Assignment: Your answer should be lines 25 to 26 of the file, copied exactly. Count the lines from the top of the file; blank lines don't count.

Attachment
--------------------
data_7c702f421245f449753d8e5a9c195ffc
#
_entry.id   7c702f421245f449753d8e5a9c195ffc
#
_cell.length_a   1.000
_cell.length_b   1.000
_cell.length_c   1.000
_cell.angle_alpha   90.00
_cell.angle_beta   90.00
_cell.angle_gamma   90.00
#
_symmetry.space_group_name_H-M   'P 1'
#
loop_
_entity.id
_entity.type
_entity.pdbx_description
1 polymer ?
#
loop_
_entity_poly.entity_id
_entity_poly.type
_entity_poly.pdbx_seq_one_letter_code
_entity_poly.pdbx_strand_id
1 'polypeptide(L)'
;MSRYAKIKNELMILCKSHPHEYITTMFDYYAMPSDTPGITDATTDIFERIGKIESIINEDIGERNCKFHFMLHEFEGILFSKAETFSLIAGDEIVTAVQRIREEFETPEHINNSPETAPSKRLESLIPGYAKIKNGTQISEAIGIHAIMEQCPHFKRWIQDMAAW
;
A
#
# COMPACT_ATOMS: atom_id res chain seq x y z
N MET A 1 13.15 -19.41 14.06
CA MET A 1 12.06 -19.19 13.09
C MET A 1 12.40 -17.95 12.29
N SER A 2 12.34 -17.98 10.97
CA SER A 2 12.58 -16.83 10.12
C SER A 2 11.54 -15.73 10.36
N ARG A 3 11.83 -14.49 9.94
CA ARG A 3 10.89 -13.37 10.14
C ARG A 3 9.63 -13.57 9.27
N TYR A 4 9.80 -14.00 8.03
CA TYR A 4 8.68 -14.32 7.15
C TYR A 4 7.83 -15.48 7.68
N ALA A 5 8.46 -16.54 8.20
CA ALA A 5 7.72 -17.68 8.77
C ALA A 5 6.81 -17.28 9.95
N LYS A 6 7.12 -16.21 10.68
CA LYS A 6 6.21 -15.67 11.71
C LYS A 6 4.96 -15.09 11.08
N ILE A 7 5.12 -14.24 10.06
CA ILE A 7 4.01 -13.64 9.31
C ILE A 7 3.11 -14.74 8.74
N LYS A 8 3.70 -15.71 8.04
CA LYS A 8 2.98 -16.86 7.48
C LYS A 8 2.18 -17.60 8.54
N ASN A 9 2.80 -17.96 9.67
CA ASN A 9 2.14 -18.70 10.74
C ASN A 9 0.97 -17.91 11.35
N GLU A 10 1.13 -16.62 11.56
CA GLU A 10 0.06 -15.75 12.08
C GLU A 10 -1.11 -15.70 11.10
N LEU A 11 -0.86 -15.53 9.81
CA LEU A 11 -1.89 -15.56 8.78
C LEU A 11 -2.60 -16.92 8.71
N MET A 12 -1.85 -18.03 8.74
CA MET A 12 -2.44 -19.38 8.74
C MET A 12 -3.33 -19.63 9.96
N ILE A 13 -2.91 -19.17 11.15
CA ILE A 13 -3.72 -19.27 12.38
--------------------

1 'polypeptide(L)'
;MSRYAKIKNELMILCKSHPHEYITTMFDYYAMPSDTPGITDATTDIFERIGKIESIINEDIGERNCKFHFMLHEFEGILFSKAETFSLIAGDEIVTAVQRIREEFETPEHINNSPETAPSKRLESLIPGYAKIKNGTQISEAIGIHAIMEQCPHFKRWIQDMAAW